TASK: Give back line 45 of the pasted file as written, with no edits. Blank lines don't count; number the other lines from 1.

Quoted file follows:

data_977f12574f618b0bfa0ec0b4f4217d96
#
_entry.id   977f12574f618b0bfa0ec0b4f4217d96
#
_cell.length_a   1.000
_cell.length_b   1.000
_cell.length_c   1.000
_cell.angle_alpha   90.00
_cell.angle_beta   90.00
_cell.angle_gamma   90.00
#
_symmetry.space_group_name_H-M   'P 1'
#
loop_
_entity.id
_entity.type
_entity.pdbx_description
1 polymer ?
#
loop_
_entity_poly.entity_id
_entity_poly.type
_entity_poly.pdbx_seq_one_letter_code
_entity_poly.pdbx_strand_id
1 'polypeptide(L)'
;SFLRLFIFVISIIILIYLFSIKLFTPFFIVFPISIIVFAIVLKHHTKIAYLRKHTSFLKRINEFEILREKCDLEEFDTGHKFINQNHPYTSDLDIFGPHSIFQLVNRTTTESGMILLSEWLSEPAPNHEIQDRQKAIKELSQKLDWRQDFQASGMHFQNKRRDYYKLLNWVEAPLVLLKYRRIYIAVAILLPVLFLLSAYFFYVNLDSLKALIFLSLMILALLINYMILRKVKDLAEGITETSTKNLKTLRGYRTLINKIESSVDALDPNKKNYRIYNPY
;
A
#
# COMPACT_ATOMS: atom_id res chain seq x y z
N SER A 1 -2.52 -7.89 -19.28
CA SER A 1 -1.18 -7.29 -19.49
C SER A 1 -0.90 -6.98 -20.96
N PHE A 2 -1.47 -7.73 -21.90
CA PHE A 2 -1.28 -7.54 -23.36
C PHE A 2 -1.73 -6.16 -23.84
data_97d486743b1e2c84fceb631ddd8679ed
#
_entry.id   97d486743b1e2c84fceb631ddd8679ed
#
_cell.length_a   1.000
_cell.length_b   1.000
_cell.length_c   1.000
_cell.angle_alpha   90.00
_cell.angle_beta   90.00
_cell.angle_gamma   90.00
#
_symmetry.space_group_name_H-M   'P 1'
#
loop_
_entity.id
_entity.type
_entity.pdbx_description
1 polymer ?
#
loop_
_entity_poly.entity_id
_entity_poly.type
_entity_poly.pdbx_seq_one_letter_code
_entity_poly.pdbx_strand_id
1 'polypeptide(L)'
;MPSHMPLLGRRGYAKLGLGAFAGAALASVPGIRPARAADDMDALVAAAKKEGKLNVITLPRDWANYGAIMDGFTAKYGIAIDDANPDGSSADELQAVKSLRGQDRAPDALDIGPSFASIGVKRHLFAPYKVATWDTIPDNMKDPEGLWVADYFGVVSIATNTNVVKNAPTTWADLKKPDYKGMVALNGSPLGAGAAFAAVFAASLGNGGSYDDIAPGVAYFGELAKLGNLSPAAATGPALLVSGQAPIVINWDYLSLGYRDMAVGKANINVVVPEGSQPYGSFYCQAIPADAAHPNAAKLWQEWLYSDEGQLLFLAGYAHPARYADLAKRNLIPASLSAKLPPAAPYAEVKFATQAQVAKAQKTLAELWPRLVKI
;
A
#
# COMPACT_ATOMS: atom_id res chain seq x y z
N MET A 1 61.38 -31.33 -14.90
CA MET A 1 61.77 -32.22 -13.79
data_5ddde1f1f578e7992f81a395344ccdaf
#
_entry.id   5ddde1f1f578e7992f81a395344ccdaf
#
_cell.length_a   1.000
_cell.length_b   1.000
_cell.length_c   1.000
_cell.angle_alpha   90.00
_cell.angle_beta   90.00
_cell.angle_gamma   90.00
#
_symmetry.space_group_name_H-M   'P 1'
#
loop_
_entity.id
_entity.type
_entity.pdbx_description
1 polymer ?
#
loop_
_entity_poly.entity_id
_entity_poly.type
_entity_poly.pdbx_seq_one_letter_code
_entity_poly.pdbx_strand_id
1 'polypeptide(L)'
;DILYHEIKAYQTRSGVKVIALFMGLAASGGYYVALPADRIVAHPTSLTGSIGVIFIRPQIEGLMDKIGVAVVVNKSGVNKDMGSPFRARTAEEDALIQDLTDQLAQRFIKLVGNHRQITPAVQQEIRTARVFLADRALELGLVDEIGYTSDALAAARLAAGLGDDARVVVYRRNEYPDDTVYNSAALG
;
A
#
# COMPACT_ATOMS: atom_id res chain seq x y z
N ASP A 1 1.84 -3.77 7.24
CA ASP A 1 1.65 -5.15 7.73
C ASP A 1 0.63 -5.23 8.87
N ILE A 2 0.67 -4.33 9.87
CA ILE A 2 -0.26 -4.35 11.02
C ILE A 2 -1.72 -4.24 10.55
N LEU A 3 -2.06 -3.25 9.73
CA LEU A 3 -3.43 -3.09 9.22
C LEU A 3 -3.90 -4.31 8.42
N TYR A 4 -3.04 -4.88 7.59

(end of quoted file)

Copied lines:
_cell.angle_beta   90.00